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Book Chapter

Chapter 9: Tight Gas Sands

January 01, 1993


An AVA anomaly was thought to come from a porous channel sand. The test well found instead a tight gas sand. Reprocessing showed that the AVA gathers contained an artifact that produced the AVA anomaly at the well site. The true amplitude of the objective reflection decreased as a function of angle, and a polarity reversal occurred within the CMP gather. Modeling of the well logs agreed that a polarity reversal is the AVO response expected for the tight gas sands in this well.

Case history lessons
  • Angle gathers should be used only in conjunction with CMP gathers in the offset domain. Angle gathers may produce artificial AVO responses through mixing.

  • Tight, high-impedance gas sands can exhibit a polarity reversal within a gather that can be easily overlooked or disguised by stacking velocity analysis. Horizon-based velocity analysis can be helpful in identifying polarity reversals.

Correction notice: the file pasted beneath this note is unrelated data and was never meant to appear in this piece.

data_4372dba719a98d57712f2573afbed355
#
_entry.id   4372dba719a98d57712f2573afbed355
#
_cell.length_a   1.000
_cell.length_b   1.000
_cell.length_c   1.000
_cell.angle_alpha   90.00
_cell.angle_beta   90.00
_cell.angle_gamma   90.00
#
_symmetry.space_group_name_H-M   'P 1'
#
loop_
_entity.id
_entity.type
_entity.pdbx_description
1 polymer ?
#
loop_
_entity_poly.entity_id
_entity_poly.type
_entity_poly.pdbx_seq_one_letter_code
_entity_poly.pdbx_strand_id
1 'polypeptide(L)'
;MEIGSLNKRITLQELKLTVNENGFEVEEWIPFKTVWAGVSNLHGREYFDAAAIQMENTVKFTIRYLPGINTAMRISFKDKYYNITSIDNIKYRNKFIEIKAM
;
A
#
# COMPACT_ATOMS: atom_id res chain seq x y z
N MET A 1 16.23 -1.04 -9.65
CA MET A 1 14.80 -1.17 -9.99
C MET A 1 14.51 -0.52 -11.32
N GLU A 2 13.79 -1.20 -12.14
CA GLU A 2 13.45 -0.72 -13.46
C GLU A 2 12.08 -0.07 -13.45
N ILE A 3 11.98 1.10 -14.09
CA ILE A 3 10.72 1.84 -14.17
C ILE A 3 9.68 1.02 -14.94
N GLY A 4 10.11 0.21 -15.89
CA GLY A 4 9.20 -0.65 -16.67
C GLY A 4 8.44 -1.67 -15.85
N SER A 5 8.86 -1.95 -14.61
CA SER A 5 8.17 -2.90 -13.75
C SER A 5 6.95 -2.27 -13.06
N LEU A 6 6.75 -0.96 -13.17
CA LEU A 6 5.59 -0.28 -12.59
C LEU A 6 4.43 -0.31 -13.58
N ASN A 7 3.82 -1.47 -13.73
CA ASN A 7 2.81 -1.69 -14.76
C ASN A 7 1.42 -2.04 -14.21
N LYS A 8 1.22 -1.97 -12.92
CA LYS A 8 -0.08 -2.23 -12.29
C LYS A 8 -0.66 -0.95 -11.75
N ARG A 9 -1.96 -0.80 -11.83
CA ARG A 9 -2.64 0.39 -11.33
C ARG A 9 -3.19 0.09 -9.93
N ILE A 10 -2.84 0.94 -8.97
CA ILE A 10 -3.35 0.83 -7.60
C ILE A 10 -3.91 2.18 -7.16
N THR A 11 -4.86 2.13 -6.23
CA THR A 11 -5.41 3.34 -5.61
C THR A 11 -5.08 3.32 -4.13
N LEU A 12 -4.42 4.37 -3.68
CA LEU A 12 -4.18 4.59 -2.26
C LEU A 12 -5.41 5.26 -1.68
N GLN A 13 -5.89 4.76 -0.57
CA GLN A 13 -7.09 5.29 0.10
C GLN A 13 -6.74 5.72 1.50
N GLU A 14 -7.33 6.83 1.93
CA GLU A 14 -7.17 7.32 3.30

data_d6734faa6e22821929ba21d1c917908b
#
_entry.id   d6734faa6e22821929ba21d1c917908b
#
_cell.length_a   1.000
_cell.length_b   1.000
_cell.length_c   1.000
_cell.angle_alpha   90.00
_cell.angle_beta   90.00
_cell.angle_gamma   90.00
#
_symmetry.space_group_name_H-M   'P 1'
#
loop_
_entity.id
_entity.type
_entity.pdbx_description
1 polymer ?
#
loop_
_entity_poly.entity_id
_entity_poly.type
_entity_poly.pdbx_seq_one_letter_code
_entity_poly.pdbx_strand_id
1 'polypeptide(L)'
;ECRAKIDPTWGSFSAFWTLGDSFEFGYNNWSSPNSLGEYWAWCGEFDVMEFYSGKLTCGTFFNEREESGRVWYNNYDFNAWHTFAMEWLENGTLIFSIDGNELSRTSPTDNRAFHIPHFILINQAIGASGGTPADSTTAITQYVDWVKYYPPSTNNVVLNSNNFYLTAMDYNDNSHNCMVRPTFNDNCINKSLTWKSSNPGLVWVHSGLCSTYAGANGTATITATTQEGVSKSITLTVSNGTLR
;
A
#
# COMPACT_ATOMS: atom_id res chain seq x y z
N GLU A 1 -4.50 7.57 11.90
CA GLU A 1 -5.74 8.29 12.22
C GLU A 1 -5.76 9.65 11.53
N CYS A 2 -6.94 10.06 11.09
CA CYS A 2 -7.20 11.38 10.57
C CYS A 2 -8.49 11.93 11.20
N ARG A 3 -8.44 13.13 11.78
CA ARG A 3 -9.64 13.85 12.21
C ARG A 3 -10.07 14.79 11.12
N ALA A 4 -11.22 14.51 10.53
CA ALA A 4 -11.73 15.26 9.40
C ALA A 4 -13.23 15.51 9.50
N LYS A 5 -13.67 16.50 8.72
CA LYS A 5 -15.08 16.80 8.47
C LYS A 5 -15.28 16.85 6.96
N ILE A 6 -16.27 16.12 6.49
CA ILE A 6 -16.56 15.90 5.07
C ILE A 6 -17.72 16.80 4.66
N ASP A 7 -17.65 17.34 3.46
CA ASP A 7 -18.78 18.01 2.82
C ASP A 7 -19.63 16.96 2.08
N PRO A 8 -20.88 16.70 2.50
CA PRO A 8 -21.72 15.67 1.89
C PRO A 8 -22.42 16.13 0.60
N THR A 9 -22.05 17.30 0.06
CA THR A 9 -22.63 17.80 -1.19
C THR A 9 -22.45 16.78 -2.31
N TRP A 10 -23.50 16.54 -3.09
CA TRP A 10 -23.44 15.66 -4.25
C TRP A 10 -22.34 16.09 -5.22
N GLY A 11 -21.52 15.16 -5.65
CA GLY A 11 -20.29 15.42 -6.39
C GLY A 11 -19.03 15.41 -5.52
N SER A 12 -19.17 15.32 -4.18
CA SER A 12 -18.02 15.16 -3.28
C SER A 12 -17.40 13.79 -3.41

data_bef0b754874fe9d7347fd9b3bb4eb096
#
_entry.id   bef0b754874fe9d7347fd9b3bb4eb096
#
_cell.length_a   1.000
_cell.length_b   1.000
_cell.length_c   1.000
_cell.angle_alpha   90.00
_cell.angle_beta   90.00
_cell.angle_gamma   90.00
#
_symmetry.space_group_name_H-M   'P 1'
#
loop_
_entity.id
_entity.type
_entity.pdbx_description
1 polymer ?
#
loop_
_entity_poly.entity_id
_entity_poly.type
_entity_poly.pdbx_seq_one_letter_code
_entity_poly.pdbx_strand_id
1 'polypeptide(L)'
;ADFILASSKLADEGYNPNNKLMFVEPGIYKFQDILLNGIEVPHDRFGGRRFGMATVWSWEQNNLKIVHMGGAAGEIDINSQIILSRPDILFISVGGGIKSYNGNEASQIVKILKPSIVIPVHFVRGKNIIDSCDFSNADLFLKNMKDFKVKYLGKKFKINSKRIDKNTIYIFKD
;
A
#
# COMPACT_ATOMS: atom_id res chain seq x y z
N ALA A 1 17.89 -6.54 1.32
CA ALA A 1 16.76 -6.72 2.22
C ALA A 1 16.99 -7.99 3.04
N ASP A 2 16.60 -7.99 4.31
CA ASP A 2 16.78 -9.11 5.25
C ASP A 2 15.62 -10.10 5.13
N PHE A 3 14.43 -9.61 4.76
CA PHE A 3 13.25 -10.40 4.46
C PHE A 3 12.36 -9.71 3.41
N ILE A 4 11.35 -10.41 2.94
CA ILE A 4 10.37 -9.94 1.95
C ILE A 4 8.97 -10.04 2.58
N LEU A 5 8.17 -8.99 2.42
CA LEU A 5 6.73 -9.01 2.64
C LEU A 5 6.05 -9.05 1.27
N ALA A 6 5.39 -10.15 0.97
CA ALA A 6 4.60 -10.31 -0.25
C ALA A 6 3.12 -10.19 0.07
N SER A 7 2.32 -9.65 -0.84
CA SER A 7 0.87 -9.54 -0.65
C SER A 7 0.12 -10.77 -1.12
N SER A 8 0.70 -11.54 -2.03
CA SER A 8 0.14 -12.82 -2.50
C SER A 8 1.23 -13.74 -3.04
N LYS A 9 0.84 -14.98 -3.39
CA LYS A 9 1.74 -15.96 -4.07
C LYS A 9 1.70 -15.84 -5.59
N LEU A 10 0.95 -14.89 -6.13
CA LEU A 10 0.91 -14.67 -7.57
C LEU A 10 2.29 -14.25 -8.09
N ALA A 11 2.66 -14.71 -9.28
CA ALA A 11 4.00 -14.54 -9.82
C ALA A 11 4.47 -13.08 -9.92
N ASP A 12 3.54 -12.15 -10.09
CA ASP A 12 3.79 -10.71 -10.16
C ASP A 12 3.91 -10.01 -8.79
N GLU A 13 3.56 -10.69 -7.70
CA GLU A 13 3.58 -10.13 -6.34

• A single pass of surface-consistent amplitude balancing may not be sufficient to remove low- or high-amplitude traces related to surface variations.

  • Serendipity can turn a technical failure into a commercial success.

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Figures & Tables


Geophysical Developments Series

Amplitude Variation with Offset: Gulf Coast Case Studies

James L. Allen
James L. Allen
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Carolyn P. Peddy
Carolyn P. Peddy
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Society of Exploration Geophysicists
ISBN electronic:
Publication date:
January 01, 1993




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